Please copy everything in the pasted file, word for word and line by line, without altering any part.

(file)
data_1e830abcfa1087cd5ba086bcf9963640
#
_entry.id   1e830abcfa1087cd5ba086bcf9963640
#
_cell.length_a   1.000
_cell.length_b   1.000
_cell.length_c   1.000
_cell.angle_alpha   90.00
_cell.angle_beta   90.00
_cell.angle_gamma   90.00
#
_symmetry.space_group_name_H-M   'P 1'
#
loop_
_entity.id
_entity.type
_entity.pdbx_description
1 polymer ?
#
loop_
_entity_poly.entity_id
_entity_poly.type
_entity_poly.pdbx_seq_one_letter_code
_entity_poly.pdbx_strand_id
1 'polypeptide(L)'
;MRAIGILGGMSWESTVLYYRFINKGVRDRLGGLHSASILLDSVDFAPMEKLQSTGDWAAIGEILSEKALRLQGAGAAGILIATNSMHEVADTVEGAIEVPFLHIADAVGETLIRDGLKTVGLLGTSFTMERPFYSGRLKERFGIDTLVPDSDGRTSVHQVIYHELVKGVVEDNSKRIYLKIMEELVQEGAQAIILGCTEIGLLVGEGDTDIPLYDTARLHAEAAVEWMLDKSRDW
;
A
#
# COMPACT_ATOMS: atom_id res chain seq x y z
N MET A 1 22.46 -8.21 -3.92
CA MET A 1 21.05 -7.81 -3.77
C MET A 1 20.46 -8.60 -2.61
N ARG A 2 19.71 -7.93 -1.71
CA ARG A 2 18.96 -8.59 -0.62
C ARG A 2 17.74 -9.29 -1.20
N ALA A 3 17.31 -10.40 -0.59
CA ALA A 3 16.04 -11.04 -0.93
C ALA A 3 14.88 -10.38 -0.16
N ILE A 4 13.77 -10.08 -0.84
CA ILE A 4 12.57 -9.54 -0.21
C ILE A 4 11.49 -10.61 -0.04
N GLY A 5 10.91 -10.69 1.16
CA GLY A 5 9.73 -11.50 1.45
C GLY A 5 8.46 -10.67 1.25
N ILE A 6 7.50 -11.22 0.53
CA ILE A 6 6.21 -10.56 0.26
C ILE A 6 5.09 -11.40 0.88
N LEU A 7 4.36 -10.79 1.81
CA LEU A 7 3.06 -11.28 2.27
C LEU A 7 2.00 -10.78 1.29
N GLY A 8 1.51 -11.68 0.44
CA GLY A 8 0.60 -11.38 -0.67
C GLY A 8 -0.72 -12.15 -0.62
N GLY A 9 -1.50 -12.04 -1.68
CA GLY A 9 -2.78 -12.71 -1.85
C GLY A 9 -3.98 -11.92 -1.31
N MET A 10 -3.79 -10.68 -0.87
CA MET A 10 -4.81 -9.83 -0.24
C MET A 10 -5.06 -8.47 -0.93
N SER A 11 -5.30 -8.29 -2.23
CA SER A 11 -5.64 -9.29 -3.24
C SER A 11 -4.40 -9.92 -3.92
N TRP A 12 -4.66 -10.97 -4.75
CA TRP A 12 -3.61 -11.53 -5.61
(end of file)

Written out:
data_1e830abcfa1087cd5ba086bcf9963640
#
_entry.id   1e830abcfa1087cd5ba086bcf9963640
#
_cell.length_a   1.000
_cell.length_b   1.000
_cell.length_c   1.000
_cell.angle_alpha   90.00
_cell.angle_beta   90.00
_cell.angle_gamma   90.00
#
_symmetry.space_group_name_H-M   'P 1'
#
loop_
_entity.id
_entity.type
_entity.pdbx_description
1 polymer ?
#
loop_
_entity_poly.entity_id
_entity_poly.type
_entity_poly.pdbx_seq_one_letter_code
_entity_poly.pdbx_strand_id
1 'polypeptide(L)'
;MRAIGILGGMSWESTVLYYRFINKGVRDRLGGLHSASILLDSVDFAPMEKLQSTGDWAAIGEILSEKALRLQGAGAAGILIATNSMHEVADTVEGAIEVPFLHIADAVGETLIRDGLKTVGLLGTSFTMERPFYSGRLKERFGIDTLVPDSDGRTSVHQVIYHELVKGVVEDNSKRIYLKIMEELVQEGAQAIILGCTEIGLLVGEGDTDIPLYDTARLHAEAAVEWMLDKSRDW
;
A
#
# COMPACT_ATOMS: atom_id res chain seq x y z
N MET A 1 22.46 -8.21 -3.92
CA MET A 1 21.05 -7.81 -3.77
C MET A 1 20.46 -8.60 -2.61
N ARG A 2 19.71 -7.93 -1.71
CA ARG A 2 18.96 -8.59 -0.62
C ARG A 2 17.74 -9.29 -1.20
N ALA A 3 17.31 -10.40 -0.59
CA ALA A 3 16.04 -11.04 -0.93
C ALA A 3 14.88 -10.38 -0.16
N ILE A 4 13.77 -10.08 -0.84
CA ILE A 4 12.57 -9.54 -0.21
C ILE A 4 11.49 -10.61 -0.04
N GLY A 5 10.91 -10.69 1.16
CA GLY A 5 9.73 -11.50 1.45
C GLY A 5 8.46 -10.67 1.25
N ILE A 6 7.50 -11.22 0.53
CA ILE A 6 6.21 -10.56 0.26
C ILE A 6 5.09 -11.40 0.88
N LEU A 7 4.36 -10.79 1.81
CA LEU A 7 3.06 -11.28 2.27
C LEU A 7 2.00 -10.78 1.29
N GLY A 8 1.51 -11.68 0.44
CA GLY A 8 0.60 -11.38 -0.67
C GLY A 8 -0.72 -12.15 -0.62
N GLY A 9 -1.50 -12.04 -1.68
CA GLY A 9 -2.78 -12.71 -1.85
C GLY A 9 -3.98 -11.92 -1.31
N MET A 10 -3.79 -10.68 -0.87
CA MET A 10 -4.81 -9.83 -0.24
C MET A 10 -5.06 -8.47 -0.93
N SER A 11 -5.30 -8.29 -2.23
CA SER A 11 -5.64 -9.29 -3.24
C SER A 11 -4.40 -9.92 -3.92
N TRP A 12 -4.66 -10.97 -4.75
CA TRP A 12 -3.61 -11.53 -5.61